About the Staff
Learn more about the people who help make The Writer's Almanac possible.


Joy Biles, Producer

Joy Biles grew up in Florida and Hawaii and couldn't wait to move to a place where flip-flops were not the standard footwear. She took a cross-country road trip in her 20s, and after visiting a friend who'd moved to Minneapolis, she decided to hang around for a few weeks—and ended up staying for the next 13 years and counting. She was nearly 30 when she decided it's never too late to earn a college degree, so she enrolled at the University of Minnesota and majored in English. It turned out to be a good choice for someone who reads dictionaries for fun, and she hasn't looked back since.

She does everything from writing and research, to answering mail and coordinating the schedule, to lining up interviews and searching through stacks of books for that perfect poem. Some of her favorite writers are F. Scott Fitzgerald, Graham Greene, Eudora Welty, Toni Morrison, and Joan Didion. Her favorite part about working on The Writer's Almanac is discovering the many redemptive stories of writers who overcame tremendous odds to publish their work, and, of course, the time spent reading poems. She'd be hard-pressed to name a favorite poet since there are so many, but two poems she never tires of reading are James Wright's "A Blessing" and Elizabeth Bishop's "The Fish."

Noah Smith, Engineer

Originally from South Dakota, Noah Smith attended Minnesota State University in Moorhead, studying the music industry — with an emphasis on audio production and engineering. After graduation, he interned with Hest & Kramer, a music studio that creates soundtracks for TV and radio commercials. There he helped design and build — of all things — robot actors. Since he signed on with A Prairie Home Companion, Noah has had an ever-evolving stack of tasks on his plate, from keeping up-to-date archives of APHC and The Writer's Almanac to making dubs of the programs for guest performers. In his time off, you're likely to find him in his home recording studio, where he mixes music for local bands.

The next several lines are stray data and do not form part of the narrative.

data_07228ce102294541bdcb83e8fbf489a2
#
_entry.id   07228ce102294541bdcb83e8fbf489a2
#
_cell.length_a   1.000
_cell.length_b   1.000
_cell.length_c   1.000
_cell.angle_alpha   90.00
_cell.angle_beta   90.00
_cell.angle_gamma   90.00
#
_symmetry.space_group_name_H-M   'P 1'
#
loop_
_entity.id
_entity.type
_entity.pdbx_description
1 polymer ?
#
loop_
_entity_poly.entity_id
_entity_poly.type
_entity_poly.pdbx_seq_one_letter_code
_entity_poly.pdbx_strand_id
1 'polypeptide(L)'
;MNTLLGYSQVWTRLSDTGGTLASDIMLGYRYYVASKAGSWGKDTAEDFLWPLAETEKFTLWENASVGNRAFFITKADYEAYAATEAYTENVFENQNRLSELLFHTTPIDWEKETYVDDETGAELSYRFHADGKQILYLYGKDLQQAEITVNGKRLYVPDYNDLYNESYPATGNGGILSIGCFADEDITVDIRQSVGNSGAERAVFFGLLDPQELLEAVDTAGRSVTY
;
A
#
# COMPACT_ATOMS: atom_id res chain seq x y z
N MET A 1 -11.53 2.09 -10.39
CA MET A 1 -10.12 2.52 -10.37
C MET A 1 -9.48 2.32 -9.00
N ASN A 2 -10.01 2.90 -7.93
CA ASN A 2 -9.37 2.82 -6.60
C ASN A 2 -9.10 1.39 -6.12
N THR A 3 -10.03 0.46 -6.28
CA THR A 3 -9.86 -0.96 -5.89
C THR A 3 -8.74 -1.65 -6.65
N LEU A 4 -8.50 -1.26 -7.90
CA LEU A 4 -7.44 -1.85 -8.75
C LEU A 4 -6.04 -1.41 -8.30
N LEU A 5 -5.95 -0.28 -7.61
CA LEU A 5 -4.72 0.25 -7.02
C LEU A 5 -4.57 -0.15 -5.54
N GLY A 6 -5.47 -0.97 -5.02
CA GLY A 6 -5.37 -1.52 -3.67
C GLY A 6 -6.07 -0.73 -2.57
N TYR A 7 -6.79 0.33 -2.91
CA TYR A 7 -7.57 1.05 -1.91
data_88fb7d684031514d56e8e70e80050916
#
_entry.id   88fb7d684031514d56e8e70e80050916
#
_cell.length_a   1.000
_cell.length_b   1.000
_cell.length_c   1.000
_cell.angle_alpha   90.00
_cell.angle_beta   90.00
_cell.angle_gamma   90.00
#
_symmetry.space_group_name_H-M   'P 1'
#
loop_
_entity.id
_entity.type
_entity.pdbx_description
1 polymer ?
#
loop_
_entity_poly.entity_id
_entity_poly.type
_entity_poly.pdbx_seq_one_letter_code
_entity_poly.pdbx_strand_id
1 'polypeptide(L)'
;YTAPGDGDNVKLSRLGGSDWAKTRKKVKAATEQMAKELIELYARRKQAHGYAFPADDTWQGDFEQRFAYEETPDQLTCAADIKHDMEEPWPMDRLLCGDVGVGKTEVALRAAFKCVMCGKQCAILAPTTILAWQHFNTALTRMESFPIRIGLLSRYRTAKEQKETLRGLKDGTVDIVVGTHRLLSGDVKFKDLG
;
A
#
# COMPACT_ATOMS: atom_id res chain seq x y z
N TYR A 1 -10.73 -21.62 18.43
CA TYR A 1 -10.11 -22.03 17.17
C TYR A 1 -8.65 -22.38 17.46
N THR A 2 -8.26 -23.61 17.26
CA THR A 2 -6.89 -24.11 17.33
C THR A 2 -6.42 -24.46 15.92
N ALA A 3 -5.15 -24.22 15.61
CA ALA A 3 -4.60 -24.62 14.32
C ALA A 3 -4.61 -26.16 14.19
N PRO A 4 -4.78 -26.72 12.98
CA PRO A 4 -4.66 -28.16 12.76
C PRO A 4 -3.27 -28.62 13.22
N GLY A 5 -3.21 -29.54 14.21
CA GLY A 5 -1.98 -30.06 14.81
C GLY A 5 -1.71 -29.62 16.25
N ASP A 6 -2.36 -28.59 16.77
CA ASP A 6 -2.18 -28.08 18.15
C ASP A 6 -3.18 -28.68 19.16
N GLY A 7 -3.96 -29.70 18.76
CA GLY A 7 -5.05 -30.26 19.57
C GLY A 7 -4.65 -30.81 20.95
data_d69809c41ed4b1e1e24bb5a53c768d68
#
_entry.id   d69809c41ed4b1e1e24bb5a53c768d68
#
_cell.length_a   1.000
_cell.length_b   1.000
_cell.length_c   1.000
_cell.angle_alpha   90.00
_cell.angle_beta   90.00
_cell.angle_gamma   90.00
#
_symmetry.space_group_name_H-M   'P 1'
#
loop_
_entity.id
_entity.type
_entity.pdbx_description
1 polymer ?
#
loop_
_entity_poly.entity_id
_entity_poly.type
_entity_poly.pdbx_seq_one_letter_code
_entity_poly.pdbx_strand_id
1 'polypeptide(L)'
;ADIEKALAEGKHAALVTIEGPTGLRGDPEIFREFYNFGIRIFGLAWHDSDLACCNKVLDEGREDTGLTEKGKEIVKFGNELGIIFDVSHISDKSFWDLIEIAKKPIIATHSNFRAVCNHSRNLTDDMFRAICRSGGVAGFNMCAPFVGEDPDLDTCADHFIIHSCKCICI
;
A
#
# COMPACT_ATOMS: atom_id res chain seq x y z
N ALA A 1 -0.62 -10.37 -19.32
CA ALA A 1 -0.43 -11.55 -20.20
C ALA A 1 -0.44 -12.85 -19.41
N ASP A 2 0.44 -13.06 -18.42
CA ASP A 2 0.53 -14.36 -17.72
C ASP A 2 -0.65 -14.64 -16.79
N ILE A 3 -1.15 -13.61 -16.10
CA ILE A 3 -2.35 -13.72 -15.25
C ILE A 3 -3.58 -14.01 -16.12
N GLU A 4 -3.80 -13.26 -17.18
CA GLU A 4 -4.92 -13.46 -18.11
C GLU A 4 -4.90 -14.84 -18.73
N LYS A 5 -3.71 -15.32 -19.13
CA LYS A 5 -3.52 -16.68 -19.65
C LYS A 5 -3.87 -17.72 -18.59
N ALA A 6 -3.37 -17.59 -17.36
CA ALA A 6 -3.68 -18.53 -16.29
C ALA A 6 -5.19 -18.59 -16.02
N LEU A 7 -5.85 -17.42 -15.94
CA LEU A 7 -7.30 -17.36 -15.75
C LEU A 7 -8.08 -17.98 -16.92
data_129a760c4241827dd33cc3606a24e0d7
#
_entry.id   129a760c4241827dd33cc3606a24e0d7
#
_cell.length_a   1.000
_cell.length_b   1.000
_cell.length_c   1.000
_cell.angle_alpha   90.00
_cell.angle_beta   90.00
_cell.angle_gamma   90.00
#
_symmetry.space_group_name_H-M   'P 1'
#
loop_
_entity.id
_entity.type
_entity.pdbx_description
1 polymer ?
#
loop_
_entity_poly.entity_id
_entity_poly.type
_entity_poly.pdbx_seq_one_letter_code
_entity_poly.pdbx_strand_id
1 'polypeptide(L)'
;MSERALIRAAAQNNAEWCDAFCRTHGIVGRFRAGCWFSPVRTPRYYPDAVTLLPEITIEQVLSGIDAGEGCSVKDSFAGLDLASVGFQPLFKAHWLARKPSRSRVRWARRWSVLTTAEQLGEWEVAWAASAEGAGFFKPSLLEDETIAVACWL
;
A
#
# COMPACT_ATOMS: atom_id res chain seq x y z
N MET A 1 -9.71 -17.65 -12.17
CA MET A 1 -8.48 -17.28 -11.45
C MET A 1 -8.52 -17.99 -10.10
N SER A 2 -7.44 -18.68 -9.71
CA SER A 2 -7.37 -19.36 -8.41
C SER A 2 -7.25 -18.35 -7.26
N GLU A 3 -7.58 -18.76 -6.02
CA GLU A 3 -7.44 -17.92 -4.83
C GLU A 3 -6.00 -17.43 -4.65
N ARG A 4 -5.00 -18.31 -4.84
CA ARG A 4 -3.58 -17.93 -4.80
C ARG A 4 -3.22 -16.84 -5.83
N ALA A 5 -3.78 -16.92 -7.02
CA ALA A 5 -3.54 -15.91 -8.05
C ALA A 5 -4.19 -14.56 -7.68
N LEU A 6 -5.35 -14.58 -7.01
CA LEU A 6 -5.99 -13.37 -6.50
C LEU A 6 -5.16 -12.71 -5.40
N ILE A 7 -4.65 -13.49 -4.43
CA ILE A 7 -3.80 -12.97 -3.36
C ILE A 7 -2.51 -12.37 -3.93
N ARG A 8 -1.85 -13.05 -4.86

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  • “Writers end up writing stories—or rather, stories' shadows—and they're grateful if they can, but it is not enough. Nothing the writer can do is ever enough” —Joy Williams
  • “I want to live other lives. I've never quite believed that one chance is all I get. Writing is my way of making other chances.” —Anne Tyler
  • “Writing is a performance, like singing an aria or dancing a jig” —Stephen Greenblatt
  • “All good writing is swimming under water and holding your breath.” —F. Scott Fitzgerald
  • “Good writing is always about things that are important to you, things that are scary to you, things that eat you up.” —John Edgar Wideman
  • “In certain ways writing is a form of prayer.” —Denise Levertov
  • “Writing is a socially acceptable form of schizophrenia.” —E.L. Doctorow
  • “Writing is like driving at night in the fog. You can only see as far as your headlights, but you can make the whole trip that way.” —E.L. Doctorow
  • “Let's face it, writing is hell.” —William Styron
  • “A writer is someone for whom writing is more difficult than it is for other people.” —Thomas Mann
  • “Writing is 90 percent procrastination: reading magazines, eating cereal out of the box, watching infomercials.” —Paul Rudnick
  • “Writing is a failure. Writing is not only useless, it's spoiled paper.” —Padget Powell
  • “Writing is very hard work and knowing what you're doing the whole time.” —Shelby Foote
  • “I think all writing is a disease. You can't stop it.” —William Carlos Williams
  • “Writing is like getting married. One should never commit oneself until one is amazed at one's luck.” —Iris Murdoch
  • “The less conscious one is of being ‘a writer,’ the better the writing.” —Pico Iyer
  • “Writing is…that oddest of anomalies: an intimate letter to a stranger.” —Pico Iyer
  • “Writing is my dharma.” —Raja Rao
  • “Writing is a combination of intangible creative fantasy and appallingly hard work.” —Anthony Powell
  • “I think writing is, by definition, an optimistic act.” —Michael Cunningham
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